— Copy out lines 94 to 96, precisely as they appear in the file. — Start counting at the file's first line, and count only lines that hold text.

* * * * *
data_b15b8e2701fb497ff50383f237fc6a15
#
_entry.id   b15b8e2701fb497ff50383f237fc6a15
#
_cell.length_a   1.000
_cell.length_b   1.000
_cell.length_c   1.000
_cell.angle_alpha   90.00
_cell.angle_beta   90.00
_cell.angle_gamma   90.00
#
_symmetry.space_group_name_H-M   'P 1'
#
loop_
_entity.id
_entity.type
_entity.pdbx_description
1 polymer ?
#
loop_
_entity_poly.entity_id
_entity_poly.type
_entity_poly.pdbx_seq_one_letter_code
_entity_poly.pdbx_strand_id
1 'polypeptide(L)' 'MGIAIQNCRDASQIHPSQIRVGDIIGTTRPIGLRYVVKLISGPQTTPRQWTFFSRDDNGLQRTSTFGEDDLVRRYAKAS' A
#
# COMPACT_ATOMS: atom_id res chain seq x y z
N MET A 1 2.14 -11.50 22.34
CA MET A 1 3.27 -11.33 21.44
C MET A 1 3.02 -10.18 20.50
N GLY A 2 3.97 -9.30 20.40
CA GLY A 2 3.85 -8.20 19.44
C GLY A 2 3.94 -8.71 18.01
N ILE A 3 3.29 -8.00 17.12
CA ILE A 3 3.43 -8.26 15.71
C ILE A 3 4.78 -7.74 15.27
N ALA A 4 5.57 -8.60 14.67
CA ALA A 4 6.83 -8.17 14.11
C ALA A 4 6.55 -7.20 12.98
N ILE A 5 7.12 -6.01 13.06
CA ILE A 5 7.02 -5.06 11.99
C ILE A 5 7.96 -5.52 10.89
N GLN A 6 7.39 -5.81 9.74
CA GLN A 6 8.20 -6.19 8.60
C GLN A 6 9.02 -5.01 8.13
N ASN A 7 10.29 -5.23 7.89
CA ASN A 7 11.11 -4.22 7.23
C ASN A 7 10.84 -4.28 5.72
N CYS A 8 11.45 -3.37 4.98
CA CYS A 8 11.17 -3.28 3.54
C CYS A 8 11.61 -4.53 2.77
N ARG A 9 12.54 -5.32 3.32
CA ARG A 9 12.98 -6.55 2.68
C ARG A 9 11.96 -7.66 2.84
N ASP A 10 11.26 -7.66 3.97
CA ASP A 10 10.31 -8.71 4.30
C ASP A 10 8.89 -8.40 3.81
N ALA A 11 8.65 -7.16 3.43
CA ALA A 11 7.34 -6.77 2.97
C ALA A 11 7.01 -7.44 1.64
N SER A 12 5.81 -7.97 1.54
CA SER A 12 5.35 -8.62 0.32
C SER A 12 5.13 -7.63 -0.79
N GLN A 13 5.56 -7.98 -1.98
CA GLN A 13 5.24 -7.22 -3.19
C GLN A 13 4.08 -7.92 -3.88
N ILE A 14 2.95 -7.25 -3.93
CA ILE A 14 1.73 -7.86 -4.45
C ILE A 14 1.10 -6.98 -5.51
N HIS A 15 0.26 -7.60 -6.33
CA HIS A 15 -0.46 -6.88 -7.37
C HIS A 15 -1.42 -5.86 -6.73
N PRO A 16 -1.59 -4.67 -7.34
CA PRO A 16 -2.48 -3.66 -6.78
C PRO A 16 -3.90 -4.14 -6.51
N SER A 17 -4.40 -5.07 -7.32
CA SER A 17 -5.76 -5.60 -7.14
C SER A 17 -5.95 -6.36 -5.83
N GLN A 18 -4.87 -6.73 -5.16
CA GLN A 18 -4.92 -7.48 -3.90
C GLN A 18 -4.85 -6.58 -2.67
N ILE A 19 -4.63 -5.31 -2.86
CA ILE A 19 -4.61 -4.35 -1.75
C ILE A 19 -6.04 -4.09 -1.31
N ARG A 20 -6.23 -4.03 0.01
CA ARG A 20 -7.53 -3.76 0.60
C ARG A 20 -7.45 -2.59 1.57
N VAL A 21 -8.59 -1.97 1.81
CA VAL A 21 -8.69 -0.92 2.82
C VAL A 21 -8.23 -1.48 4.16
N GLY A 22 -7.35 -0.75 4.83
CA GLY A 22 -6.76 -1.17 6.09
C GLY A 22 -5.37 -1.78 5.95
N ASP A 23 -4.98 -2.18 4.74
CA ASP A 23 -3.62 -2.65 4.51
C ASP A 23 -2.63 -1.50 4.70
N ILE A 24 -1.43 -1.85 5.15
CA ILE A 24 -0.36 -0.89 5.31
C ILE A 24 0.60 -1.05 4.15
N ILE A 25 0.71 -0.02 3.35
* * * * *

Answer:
N ASP A 23 -4.98 -2.18 4.74
CA ASP A 23 -3.62 -2.65 4.51
C ASP A 23 -2.63 -1.50 4.70